Create a perfect week … especially through the imperfections …


Contributed by Executive, Life and Spirituality Coach, Jim Pehkonen

Lindsay Lohan and her Life Coach

As you may or may not have seen in the news (er, tabloids) recently, Lindsay Lohan’s docu-series on Oprah’s OWN network has been airing to mixed reviews.

(In my personal opinion, Lohan has a lot of deep issues that will never be dealt with so long as she is surrounded by enablers.)

However, the point of of this post is not Lohan, but her life coach, A.J. Johnson.

In the latest episode, after an emotional disagreement with Lohan, Johnson quit.

In an on-camera interview Johnson said:

“Sometimes it’s best to leave before it gets ugly… it’s not personal, it’s just not really the time to dig in and do the help…”

This is an important lesson all life coaches should consider. Whether you’ve been faced with this decision in your career or not, chances are you will at some point. Obviously, you want to get through to even the toughest clients, but at what point do you draw the line?

When you recognize your client is not being responsive to your coaching, or worse- reacting negatively- do you stay the course or go your separate ways? Do you know when it’s time to quit?

The right time to quit is going to be different for every person and every circumstance. Some coaches may feel quitting is a sign you’ve failed your client, but on the other hand, perhaps severing ties is a sign that you truly see your client and what they can do in the moment.

Maybe it’s time to rethink your thoughts on what it means “to quit.”

The decision to part ways from a client is both a personal and professional choice. Where do you draw that line?


Springtime and Tending to your Mental Garden

“As a single footstep will not make a path on the earth, so a single thought will not make a pathway in the mind. To make a deep physical path, we walk again and again. To make a deep mental path, we must think over and over the kind of thoughts we wish to dominate our lives.”  ~ Henry David Thoreau

Maybe because spring is here, the Sage was speaking about tending your physical being, and for me it brought up how we tend and feed our mental garden.

Since spring is a time of renewal, let’s look at the best ways to cultivate mental renewal this year. The most powerful aspect of mental renewal is in the realm of thought.

What thoughts do you empower that do not serve you?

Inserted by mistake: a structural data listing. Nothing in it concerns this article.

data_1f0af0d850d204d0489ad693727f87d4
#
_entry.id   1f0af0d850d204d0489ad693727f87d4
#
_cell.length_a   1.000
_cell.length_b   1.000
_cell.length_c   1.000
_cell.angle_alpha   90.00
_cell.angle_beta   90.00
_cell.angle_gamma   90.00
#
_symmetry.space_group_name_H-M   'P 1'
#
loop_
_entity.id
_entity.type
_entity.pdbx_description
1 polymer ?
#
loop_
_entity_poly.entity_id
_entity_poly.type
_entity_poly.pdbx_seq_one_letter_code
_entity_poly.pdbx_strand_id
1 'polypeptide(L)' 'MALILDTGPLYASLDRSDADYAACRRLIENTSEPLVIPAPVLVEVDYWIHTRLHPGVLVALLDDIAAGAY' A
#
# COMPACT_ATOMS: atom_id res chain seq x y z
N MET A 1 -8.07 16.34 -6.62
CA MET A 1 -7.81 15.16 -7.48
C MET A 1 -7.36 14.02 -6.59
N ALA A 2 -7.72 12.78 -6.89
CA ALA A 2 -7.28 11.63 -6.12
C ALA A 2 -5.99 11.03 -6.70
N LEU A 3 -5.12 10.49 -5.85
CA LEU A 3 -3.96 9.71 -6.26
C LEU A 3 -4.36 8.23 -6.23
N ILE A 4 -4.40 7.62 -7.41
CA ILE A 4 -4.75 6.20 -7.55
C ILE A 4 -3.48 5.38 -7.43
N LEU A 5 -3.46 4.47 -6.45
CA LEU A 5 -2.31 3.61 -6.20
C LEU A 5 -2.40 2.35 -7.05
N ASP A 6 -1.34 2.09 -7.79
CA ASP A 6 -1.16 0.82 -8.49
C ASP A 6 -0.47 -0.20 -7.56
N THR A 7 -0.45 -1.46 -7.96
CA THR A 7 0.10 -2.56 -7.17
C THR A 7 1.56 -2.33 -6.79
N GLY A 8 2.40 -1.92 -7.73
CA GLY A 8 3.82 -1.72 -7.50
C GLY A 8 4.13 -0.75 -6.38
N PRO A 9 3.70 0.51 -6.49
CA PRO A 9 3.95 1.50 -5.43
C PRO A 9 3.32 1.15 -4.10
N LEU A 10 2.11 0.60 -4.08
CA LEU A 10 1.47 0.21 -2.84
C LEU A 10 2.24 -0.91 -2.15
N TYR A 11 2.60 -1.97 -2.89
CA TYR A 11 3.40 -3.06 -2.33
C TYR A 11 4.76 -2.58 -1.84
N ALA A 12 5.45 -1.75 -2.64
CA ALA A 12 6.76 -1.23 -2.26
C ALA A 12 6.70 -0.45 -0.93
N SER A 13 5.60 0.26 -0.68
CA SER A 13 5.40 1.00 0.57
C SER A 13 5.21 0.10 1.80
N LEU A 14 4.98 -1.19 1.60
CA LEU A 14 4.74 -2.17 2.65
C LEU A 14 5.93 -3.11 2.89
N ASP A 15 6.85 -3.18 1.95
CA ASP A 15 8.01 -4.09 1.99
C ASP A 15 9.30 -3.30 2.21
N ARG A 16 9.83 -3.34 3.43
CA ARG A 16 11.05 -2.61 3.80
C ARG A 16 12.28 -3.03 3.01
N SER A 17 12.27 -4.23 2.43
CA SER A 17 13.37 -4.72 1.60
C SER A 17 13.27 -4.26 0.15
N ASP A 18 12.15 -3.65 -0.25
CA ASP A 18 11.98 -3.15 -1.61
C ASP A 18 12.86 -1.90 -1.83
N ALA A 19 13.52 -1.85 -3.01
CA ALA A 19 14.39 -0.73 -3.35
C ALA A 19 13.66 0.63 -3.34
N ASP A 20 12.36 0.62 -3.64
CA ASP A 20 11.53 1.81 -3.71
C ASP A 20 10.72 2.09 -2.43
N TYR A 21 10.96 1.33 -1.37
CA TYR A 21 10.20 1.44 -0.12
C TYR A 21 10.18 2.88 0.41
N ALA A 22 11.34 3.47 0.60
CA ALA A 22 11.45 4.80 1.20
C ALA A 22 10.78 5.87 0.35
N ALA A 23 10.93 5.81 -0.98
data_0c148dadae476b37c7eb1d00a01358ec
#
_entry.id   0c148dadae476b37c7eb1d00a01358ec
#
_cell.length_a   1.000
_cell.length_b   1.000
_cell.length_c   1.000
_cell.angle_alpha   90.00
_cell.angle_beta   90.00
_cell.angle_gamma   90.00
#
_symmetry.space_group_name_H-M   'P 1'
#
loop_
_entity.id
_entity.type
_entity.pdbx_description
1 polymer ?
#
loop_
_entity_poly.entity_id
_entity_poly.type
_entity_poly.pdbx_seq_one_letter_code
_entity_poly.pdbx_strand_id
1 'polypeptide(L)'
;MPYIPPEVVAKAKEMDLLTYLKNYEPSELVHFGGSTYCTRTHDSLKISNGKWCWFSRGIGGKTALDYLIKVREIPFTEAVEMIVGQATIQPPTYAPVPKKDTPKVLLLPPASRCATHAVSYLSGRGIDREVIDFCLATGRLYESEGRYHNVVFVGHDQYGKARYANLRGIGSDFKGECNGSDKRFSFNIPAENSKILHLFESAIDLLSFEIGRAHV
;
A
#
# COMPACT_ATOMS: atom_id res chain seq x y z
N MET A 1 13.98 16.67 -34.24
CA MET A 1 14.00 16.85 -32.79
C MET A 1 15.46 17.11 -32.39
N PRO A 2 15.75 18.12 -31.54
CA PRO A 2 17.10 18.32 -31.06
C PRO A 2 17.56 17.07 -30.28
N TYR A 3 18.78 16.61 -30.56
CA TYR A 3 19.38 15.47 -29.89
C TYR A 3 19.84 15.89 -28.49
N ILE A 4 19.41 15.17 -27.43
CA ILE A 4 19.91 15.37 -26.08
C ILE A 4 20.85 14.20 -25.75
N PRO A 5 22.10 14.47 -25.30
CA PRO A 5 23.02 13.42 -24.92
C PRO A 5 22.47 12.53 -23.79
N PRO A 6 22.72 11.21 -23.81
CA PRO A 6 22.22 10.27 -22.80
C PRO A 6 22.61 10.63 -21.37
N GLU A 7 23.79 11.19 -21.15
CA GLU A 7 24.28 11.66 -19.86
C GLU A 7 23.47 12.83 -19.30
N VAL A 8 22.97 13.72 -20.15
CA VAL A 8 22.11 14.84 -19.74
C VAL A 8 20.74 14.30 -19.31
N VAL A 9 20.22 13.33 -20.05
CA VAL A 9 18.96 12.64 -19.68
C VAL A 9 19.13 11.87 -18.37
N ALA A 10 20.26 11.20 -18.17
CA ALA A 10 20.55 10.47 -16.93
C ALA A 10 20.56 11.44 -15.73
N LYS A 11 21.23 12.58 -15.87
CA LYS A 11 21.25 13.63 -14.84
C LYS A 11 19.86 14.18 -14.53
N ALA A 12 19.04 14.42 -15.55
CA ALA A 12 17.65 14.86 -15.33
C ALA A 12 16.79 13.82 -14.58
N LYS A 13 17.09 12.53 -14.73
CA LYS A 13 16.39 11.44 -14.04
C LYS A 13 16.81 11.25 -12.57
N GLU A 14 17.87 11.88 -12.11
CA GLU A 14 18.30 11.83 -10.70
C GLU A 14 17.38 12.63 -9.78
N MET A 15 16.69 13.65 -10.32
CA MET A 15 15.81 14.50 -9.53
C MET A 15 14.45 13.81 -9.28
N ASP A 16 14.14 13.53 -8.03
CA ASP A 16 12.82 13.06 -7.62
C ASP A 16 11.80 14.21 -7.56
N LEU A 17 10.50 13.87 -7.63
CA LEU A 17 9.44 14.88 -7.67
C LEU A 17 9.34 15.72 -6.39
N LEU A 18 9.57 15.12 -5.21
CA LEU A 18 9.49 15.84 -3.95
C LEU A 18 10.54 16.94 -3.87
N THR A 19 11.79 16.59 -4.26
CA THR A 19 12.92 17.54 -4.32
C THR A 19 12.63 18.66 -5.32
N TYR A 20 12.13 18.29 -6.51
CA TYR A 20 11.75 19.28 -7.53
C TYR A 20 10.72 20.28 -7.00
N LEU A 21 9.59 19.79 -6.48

Thought is powerful. Our experience of our world is created through our thoughts. When disempowering or negative thoughts fill our mind, our world view is tainted. You have the power to select the perspective by which you create your experience of living.

An example: Life is great or life is not great. Each time you think of it either way, note that it merely is a thought. Depending upon which thought you select, your view of that moment (and your world) is impacted. If you select “life is great,” you will see things which have life appear great. If you select “life is not great,” you will see those things which validate life is not great. And with those life is not great thoughts, you may tend to spiral down into a state of anxiety and worry about things: worry/anxiety begets worry/anxiety.

A thought is just a thought until you tag an emotion to it. In the example of “life is not great,” most people normally tag a very low vibration emotion to it. The emotion feels real throughout your entire body. We then think the thought is real, we feel it – completely.

The best mental garden tool to pull from the tool belt is awareness. Become aware of your thinking as though you are looking at you from a third-person perspective… Just see the thought. If it is a low-vibration emotion tagged to your thought, see it. When you become aware of your mental state, simply let that thought go. THAT is ALL you have to do: let it go. The beauty of the mind is that another thought will be right there. Be aware literally that you have tens to hundreds of thoughts to choose from. Thought is just a choice.